Long-standing jokes regarding hospital food aside, the more we learn about how a healthy diet can help in the healing process, the more important meal preparation becomes. Canadian hospitals across the country are adopting a new approach to feeding patients using locally sourced ingredients and culturally appropriate dishes. Initial trials show great promise using healthy, fresh and traditional meals to reduce food waste and improve patient outcomes.
According to a recent CBC News report, the Nourish Health campaign brings together the expertise of dietitians, food service management and chefs to provide nourishing meals that help patients recover better after an injury or illness. In the hospitals implementing the program, careful attention is paid to the cultural background of patients; on British Columbia’s west coast where half the population is Indigenous, traditional foods like wild salmon, cod, halibut and local vegetables are familiar to patients and can help promote healing.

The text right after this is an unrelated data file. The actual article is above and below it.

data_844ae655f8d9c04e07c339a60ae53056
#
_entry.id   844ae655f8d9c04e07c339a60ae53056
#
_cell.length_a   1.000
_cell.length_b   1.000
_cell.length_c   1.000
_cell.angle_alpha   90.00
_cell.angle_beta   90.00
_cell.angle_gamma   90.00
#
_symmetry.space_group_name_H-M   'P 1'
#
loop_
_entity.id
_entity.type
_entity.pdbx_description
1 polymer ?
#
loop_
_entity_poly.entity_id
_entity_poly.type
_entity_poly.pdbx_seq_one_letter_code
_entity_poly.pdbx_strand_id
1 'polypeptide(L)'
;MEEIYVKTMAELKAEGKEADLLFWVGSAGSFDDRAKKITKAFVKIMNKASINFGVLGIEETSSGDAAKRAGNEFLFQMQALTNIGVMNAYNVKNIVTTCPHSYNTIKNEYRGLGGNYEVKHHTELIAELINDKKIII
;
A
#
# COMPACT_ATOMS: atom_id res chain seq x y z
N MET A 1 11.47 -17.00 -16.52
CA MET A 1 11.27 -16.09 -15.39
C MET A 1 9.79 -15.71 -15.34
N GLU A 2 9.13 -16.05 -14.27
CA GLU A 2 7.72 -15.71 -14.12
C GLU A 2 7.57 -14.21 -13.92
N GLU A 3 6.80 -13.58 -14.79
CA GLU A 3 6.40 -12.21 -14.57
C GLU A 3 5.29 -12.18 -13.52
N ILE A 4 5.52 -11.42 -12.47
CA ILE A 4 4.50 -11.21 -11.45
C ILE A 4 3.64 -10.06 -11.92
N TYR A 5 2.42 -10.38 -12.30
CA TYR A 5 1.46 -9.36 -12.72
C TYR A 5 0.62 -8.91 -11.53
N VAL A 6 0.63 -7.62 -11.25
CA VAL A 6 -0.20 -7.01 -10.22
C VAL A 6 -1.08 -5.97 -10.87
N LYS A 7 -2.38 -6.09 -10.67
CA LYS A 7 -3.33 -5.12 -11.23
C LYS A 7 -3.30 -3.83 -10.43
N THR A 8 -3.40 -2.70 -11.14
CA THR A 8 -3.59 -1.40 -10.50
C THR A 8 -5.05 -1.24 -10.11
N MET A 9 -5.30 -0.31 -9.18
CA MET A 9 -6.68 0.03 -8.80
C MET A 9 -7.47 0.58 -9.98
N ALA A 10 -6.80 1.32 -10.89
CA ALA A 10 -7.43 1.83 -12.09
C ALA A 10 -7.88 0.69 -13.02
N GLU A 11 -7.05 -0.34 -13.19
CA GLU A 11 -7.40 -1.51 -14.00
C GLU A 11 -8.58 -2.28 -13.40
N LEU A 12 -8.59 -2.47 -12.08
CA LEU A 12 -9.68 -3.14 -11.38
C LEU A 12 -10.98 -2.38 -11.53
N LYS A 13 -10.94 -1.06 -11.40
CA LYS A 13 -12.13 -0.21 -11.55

And when meals are appetizing to patients, less food is wasted. Fewer packaged foods and more freshly prepared meals provide patients with not only better nutrition but treating food as medicine has been found to improve the health of patients. And elderly patients who are served food that is not only healthy and fresh but reminds them of what they ate in their youth are more likely to get the nutrition necessary to recover.
Food offers not only nutrition but also comfort and when prepared with cultural sensitivity and environmental sustainability, healthy hospital meals can enhance patient recovery and provide opportunities for families to learn more about a healthy diet. According to Nourish Health literature, malnourished patients stay an average 2-3 days longer in hospital, costing about $2,000 more than a well-nourished patient. An investment in purchasing fresh, local food and providing food preparation training could save resources and improve patient care.
Learn more about Nourish Health by following this link to the campaign website.